STM's timer's are ... weird? After reading about them for the better part of 3 days, I started trying to get a simple PWM signal up and running. Took me the better part of another day to figure out how to enable them (grrr... CubeMX's generated code is actually flat out wrong). Aaaand then about 10 minutes and as many lines of code to get three center-aligned PWM pulses synchronized?!

That was alarmingly easy...
I've still got to figure out things like duty cycle, frequency, and syncing the ADC to the dead-time, but so far so good.

SPI-nning up

As part of a bigger project that I'll go into in a future post, I'm beginning to mess around with the SPI peripheral on the STM32G4, a new-as-of-last-year microcontroller geared towards BLDC motor control. Instead of starting with a middleware like mBed, I figured if I really wanted to learn electrical engineering it'd probably be in my best interest to bite the bullet and start at the bare metal to understand exactly what's going on at the chip level.

After reading all 2075 pages of the datasheet (heh) I set about using the HAL drivers provided by ST's STM32CubeMX to get the SPI port up and running in order to talk to the LSM9DS1 9-DoF chip (datasheet). Adafruit has created a solid breakout board for it:

I had previously played around with Adafruit's other 9-DoF breakout board, but that requires communication with two different chips. On top of that, according to the datasheet for the LSM303DLHC chip the accelerometer registers are big-endian while the magnetometer registers are little-endian. Only lost a whole day to that, grrr...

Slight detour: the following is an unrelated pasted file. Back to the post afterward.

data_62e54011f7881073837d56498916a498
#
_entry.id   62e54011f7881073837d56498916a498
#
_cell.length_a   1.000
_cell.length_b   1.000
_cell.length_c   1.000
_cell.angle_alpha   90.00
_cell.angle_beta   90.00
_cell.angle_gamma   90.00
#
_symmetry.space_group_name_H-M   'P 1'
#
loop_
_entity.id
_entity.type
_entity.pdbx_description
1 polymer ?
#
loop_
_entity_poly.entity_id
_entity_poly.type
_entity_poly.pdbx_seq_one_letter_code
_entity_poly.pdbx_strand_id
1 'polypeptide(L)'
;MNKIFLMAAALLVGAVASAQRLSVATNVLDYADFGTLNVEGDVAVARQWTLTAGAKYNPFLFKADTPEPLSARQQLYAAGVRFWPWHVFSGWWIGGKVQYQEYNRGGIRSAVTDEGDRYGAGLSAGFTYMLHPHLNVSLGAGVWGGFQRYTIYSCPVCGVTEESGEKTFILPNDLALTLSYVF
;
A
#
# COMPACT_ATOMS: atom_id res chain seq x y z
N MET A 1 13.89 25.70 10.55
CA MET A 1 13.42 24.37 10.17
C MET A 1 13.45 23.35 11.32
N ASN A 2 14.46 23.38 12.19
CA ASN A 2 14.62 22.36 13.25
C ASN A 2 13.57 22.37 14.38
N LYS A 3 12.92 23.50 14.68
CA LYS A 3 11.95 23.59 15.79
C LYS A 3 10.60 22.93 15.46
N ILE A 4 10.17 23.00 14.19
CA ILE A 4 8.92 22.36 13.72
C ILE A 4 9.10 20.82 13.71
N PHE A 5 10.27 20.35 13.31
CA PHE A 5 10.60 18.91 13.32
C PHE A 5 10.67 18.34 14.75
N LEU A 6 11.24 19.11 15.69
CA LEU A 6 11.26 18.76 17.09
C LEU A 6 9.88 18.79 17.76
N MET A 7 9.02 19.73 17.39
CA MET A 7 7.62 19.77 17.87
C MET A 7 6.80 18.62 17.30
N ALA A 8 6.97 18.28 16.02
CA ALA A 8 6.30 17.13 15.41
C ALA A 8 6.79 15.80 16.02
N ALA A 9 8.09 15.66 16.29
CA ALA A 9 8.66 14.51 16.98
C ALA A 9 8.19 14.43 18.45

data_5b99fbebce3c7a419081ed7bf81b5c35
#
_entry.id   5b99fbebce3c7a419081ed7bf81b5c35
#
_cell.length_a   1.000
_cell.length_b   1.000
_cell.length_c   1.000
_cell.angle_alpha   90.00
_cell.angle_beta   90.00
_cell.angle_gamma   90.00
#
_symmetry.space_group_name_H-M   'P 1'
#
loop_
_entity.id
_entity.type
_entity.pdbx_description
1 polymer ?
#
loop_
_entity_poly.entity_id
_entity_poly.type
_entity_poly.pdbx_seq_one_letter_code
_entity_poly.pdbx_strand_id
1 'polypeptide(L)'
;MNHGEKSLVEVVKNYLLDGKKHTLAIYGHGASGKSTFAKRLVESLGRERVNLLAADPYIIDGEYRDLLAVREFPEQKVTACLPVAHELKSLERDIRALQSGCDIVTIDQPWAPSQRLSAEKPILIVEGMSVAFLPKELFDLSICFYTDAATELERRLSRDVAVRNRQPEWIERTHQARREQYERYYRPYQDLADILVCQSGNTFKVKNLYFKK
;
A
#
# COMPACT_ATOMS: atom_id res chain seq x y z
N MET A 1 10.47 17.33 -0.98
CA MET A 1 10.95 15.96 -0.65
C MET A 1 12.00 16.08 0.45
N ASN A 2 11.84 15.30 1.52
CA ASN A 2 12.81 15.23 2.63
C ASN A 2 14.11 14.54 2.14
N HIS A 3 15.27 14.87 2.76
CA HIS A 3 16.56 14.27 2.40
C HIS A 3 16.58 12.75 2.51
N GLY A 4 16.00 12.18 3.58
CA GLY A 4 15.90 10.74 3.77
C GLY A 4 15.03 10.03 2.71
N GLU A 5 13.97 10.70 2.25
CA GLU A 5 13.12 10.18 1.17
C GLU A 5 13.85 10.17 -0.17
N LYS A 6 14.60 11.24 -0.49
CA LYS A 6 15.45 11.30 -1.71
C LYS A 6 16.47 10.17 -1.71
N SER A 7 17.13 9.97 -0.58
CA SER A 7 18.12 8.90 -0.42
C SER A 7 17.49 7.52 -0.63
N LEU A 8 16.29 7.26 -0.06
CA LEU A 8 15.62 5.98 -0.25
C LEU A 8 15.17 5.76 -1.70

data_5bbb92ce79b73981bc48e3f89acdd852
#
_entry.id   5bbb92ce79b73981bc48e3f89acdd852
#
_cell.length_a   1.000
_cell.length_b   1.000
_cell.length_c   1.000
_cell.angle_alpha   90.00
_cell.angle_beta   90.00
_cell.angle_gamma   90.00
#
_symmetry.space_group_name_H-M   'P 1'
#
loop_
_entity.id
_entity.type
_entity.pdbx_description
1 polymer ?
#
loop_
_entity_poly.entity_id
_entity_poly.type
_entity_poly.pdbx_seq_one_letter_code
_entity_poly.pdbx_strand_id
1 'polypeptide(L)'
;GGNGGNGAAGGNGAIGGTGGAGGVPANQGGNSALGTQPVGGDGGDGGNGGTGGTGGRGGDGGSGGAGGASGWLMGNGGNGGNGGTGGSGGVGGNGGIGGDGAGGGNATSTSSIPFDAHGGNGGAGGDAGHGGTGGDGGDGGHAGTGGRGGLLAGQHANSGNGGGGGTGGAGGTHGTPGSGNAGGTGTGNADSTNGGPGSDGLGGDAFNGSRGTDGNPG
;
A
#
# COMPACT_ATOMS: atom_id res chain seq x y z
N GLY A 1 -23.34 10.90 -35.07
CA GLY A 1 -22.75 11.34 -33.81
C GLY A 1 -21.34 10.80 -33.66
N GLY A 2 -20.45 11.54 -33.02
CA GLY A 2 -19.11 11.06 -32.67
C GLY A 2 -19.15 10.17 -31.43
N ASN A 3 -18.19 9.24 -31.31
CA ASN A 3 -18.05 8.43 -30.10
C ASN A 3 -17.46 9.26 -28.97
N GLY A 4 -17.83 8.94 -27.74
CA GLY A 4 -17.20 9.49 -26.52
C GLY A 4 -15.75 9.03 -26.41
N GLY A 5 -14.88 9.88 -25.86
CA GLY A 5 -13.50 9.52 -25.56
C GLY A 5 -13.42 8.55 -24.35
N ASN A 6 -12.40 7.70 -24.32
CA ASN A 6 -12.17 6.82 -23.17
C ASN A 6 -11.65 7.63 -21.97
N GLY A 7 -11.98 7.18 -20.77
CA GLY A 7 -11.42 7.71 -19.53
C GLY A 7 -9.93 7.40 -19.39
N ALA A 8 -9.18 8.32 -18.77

To bootstrap learning, I'm using the NUCLEO-G474RE dev board (datasheet). CubeMX has built-in support for this board and an initial pinout for its peripherals, which is nice to get up and running quickly. On top of that, it's got a shiny new ST-LINK V3 on board (well, the V3E version anyway), which makes for super nice USB hi-speed debugging.

On to exploring the SPI interface. I configured the chip to use SPI2, since SPI1 uses PB3 that's tied to T_SWO.

Easy enough. Next, I exported the code and looked through the auto-generated source files created by CubeMX.

Yeah, no, not doing that. I guess I'll use it as an example of how to twiddle the registers, but that's about it. I ended up spending a few days getting a toolchain up and running using a combination of VSCode, Cortex-Debug, gcc-arm-.*, and the awesome build system Bazel. And once this patch to OpenOCD landed, I had a full debugging setup up and running. Never underestimate the utility of full IDE debugging support, even in embedded systems.